Tsunami warnings issued for at least 20 countries after quake
March 11, 2011 4:28 a.m. EST
(CNN) -- Authorities in at least 20 countries and numerous Pacific islands issued tsunami warnings Friday after an 8.9-magnitude earthquake struck Japan, the National Weather Service said.
- NEW: A Taiwan county cancels work and school
- Civil defense sirens sound in Hawaii
- The National Weather Service's list includes Russia and Indonesia
- Authorities in Guam say a tsunami could hit the island by 7:09 p.m. (4:09 a.m. ET)
The wide-ranging list includes Russia and Indonesia, Central American countries like Guatemala, El Salvador and Costa Rica and the U.S. state of Hawaii.
The quake, which struck near the coast of Honshu on Friday afternoon unleashed a wall of water that rushed in toward land, leveling houses and cars in its path.
Authorities in the U.S. territory of Guam said a tsunami could hit the island as early as 7:09 p.m. (4:09 a.m. ET). Sirens sounded in Hawaii around 10 p.m. Thursday (3 a.m. ET), warning residents they could expect tsunami waves five hours later.
In the Philippines, the government issued a warning for 19 provinces along the coast, possibly affecting hundreds of thousands of people. A tsunami could could hit by 6 p.m. (5 a.m. ET), it said.
Meanwhile, the regional government in eastern Taiwan's Taitung county canceled classes and work, but did not immediately begin evacuations.
Chip McCreary of the Pacific Tsunami Warning Center said officials estimated the quake was already causing waves with magnitudes of up to 2 meters above normal sea level.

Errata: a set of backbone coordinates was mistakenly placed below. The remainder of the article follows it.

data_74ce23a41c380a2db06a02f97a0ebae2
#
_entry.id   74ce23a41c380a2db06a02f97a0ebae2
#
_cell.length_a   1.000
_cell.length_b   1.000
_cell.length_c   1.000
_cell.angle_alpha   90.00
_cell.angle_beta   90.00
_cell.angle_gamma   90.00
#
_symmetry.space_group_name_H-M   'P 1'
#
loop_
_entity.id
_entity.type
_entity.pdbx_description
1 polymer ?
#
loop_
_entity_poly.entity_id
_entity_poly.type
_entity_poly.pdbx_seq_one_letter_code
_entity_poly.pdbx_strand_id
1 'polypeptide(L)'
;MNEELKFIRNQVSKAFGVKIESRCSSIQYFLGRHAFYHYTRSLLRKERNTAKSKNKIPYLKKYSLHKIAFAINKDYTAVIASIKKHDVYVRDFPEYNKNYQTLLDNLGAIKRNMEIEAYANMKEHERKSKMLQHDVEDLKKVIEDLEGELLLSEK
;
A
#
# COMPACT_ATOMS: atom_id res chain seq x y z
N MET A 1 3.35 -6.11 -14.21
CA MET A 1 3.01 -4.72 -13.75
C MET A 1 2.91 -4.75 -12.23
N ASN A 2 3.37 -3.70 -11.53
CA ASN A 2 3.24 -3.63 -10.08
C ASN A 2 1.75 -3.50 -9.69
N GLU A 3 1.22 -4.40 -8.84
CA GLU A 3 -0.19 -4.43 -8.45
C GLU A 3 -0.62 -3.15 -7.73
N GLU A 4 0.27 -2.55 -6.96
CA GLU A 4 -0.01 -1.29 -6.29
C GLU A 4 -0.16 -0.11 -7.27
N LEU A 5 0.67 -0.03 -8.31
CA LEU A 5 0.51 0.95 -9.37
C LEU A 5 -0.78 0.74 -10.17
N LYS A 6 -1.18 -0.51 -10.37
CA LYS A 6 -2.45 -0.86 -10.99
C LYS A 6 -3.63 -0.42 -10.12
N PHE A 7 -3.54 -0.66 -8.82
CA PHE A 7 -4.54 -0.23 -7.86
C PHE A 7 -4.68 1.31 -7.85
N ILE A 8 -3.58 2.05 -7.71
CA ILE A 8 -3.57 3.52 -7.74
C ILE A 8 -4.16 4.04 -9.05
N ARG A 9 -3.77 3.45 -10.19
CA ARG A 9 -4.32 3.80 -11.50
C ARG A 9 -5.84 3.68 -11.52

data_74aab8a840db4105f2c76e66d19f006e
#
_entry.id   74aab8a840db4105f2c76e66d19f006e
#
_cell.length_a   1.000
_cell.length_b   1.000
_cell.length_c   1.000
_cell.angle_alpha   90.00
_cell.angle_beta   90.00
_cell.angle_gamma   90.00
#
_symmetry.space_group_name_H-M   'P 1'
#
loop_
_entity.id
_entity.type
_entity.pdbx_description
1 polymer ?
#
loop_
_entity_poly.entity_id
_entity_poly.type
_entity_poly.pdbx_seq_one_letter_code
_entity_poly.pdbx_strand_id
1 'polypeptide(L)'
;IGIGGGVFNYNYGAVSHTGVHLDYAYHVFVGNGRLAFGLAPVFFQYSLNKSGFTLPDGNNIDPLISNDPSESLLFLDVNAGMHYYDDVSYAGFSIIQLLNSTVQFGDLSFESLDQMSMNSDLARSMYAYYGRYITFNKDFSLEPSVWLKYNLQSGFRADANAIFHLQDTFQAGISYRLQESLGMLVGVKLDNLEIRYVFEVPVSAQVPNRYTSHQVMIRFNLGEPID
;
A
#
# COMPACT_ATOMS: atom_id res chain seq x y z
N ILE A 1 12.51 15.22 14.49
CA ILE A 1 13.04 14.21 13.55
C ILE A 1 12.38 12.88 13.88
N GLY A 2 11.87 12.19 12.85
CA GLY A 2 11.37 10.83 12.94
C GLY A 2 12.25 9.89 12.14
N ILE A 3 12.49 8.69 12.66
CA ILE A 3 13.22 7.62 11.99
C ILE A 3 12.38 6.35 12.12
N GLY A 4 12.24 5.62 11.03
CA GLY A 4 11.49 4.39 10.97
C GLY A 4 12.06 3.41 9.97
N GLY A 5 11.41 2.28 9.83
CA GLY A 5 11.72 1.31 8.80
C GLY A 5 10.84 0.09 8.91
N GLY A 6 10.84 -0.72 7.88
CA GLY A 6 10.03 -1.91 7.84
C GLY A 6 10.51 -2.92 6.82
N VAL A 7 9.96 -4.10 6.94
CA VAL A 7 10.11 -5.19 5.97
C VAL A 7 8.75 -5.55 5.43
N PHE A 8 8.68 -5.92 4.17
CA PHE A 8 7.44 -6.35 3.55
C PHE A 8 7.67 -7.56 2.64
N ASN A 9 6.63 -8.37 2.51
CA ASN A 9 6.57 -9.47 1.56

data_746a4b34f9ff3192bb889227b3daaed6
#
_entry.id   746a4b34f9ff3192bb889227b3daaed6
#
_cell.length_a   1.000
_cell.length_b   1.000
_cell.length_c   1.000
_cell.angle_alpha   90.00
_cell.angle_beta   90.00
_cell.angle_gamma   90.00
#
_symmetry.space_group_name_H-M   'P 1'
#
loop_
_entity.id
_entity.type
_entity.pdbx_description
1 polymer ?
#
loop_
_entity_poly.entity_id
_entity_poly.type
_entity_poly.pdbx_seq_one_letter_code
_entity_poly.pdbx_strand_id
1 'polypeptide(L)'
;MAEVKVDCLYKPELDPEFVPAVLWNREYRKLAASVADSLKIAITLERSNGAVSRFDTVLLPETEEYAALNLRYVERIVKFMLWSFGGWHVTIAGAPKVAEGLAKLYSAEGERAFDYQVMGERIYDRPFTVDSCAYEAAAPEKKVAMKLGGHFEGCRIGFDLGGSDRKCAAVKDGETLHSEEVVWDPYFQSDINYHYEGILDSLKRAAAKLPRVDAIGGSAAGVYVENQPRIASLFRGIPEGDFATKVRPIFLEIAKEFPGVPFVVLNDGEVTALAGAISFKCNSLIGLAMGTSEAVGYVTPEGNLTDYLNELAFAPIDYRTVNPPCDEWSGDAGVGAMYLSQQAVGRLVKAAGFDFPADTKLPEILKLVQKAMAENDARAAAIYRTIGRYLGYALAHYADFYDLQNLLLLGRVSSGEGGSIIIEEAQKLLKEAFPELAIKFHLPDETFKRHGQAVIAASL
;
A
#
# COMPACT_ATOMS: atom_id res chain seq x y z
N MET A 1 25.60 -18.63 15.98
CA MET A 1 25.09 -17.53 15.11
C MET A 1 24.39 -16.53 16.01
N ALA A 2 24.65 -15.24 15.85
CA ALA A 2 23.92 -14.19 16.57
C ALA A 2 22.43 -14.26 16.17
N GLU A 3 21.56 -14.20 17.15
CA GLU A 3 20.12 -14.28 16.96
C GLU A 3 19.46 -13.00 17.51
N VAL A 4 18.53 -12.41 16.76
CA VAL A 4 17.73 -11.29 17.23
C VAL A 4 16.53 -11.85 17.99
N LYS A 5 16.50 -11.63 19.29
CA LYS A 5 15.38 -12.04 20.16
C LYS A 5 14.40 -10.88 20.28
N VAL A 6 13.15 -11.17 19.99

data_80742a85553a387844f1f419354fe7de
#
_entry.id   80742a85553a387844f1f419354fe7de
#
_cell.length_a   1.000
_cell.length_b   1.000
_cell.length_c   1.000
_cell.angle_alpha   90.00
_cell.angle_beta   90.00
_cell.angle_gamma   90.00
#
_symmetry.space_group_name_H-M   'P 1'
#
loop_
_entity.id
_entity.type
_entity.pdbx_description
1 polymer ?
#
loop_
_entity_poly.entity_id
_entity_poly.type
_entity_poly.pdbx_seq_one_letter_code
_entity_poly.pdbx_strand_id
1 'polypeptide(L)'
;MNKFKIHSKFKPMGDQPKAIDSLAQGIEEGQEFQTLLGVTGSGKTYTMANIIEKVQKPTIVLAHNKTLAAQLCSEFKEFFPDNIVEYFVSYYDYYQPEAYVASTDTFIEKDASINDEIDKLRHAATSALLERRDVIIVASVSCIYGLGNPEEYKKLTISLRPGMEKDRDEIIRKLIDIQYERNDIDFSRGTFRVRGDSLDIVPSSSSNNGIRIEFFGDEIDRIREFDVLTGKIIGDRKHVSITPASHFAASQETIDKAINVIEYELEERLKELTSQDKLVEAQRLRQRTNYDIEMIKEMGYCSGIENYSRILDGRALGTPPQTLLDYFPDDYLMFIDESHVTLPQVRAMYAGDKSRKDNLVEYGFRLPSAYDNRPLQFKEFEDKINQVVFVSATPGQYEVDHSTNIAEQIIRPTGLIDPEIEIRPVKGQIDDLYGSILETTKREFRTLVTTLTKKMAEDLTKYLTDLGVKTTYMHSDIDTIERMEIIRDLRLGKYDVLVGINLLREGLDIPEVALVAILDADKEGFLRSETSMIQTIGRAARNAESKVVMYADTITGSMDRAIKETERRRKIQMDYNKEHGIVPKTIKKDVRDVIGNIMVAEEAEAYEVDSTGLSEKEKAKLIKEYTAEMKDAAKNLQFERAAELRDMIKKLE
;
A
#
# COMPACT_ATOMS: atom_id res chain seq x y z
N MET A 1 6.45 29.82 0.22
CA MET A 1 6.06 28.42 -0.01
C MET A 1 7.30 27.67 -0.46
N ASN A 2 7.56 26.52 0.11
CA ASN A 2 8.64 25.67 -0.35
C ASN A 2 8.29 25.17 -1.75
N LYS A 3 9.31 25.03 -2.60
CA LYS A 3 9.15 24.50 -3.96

"This is a very large earthquake. We've evaluated it as about the same size as the earthquake last year in Chile. However, it's much closer to the Hawaiian islands than the Chile earthquake," he said.
The National Weather Service list includes Japan, Russia, the Philippines, Indonesia, Papua New Guinea, Australia, Fiji, Mexico, New Zealand, Guatemala, El Salvador, Costa Rica, Nicaragua, Panama, Honduras, Chile, Ecuador, Colombia, Peru and the United States.
Numerous Pacific islands, including some U.S. territories, are also on the list.
Friday's 8.9-magnitude temblor in Japan was the largest earthquake since a 9.0-magnitude earthquake struck the Banda Aceh area of Indonesia on Dec. 26, 2004, causing a massive tsunami that killed about 250,000 people in 14 countries and washed away entire communities. The tsunami caused nearly $10 billion in damage and more casualties than any other tsunami in history, according to the United Nations.
Tsunami waves can travel at speeds of 800 kilometers per hour. The earthquake, initially reported as a 7.8 earthquake, was upgraded to an 8.9 quake.
"When you jump a magnitude from 7 to 8, it's not 10 times stronger, it's a 1000 times stronger," said CNN International meteorologist Ivan Cabrera. "With an ... earthquake that shallow, that close to shore, there will be more than one tsunami."